A white collar, corporate, financial criminal loses everything, serves time, ends up homeless, sees the light, endlessly raves about the state of man and the world (partly in clever verse), has a single quirky relationship, and exits. This overlong monologue is inspired by Alan Watts’ premise that a man is not alive “until he has released the anxious grasp which he normally holds upon his life, his property, his reputation, and position…the irreducible truth in the monkish idea of `holy property.’”
Playwright R.K. Bartholomew’s tirade lurches from intriguing to irritating to boring with only passages about the protagonist’s lovely, unexpected relationship (with Mara, who calls herself Mars) to buoy it. Were it perhaps an hour, half revelation, half friendship, it might have held our attention.
Now let’s talk about Richard Hoehler. The actor’s focus is consummate, his timing a thing of theatrical beauty. Hoehler creates characters-in-passing with successive single lines, not reciting, but having made distinctive choices. His accent in 8? 9? different languages is pristine. The thespian sings beautifully (the piece is peppered with song excerpts) and dances with easy grace. Emotion compels every gesture, mad energy every movement. We believe deep affection as thoroughly as the character’s mania. A primer in acting. Bravo.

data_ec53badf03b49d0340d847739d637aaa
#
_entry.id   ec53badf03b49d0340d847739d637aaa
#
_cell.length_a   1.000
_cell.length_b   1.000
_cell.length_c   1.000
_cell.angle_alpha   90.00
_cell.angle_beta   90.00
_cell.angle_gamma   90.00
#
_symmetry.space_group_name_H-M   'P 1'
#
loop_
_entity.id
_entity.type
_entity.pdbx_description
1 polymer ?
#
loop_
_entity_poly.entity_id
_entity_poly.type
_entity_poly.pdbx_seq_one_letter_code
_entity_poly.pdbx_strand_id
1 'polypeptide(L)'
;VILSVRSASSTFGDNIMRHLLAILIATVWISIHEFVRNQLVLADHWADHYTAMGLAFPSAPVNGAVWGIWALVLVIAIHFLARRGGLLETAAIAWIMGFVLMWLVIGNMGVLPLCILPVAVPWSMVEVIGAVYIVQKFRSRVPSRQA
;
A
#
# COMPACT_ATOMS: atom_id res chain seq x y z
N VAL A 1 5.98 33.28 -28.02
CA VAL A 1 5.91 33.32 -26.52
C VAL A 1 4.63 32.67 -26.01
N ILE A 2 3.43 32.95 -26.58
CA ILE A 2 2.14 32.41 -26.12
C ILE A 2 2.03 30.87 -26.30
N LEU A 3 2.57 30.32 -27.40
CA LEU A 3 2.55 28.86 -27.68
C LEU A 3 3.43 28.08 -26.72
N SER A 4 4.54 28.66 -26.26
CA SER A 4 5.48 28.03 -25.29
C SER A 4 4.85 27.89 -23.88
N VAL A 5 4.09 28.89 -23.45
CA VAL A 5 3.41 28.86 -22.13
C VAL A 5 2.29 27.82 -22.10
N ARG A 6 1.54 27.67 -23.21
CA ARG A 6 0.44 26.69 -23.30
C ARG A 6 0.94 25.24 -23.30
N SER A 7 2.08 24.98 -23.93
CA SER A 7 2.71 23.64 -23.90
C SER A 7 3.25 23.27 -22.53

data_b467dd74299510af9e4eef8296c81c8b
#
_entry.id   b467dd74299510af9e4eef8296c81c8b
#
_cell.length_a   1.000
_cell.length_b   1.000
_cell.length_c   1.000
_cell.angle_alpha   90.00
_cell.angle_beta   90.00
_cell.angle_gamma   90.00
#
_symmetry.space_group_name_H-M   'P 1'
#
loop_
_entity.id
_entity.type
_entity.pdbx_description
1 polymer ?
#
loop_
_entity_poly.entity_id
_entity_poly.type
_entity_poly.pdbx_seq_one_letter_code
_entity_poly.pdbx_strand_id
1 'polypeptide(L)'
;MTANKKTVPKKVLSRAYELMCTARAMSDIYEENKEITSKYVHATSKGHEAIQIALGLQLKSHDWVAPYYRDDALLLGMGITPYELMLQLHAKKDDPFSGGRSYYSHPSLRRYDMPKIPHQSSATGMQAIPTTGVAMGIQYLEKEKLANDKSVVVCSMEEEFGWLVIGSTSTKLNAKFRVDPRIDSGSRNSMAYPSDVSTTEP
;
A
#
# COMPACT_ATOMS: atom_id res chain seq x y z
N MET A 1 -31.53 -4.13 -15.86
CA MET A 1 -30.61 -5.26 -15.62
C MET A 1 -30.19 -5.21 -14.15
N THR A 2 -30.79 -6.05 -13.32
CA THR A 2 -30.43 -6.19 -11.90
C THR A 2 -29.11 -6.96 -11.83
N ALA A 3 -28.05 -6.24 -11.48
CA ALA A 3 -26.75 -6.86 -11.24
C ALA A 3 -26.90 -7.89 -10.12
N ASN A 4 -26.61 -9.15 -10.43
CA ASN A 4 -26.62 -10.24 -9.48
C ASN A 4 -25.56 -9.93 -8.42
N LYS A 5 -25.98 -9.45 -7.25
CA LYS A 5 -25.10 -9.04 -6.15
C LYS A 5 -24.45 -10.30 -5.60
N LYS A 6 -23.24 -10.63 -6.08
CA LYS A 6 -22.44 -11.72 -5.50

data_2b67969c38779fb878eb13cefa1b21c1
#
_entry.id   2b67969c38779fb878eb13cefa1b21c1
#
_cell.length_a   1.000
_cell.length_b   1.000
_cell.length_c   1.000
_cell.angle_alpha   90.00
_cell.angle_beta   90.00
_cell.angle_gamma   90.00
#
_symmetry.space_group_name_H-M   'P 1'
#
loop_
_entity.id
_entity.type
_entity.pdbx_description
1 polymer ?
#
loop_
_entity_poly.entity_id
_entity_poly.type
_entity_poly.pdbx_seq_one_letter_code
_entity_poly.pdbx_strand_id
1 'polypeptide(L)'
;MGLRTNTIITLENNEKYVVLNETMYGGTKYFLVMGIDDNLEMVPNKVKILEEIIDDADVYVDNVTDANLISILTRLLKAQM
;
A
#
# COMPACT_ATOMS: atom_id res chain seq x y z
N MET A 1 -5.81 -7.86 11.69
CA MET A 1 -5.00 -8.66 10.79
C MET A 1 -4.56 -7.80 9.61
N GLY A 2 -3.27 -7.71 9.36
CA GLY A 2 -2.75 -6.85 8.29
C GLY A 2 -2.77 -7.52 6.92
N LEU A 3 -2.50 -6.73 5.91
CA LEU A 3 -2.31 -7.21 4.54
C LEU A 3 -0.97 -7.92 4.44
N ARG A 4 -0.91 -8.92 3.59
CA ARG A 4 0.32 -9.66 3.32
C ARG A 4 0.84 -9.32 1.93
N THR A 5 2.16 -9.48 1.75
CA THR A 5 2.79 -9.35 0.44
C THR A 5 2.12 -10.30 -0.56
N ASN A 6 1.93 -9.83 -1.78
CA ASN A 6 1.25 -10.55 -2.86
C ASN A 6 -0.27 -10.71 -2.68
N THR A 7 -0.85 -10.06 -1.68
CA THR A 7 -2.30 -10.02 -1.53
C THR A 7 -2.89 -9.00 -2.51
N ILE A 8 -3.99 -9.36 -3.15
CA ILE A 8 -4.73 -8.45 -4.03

Director Janice L. Goldberg uses the all but empty stage with outstanding imagination and sweep. Pacing is pitch perfect. Credit for Hoehler’s performance must go, in part, to her.
I have not a clue as to either the meaning of the Set (Mark Symczak) or sound effects (Craig Lenti) which were at some moments reminiscent of an apocalyptic storm, at others, street noise.
The program contains not a word about the playwright.
Photos by Michael Abrams
I of The Storm by R.J. Bartholomew
Performed by Richard Hoehler
Directed by Janice L. Goldberg
Through October 29, 2017
The Gym at Judson
243 Thompson Street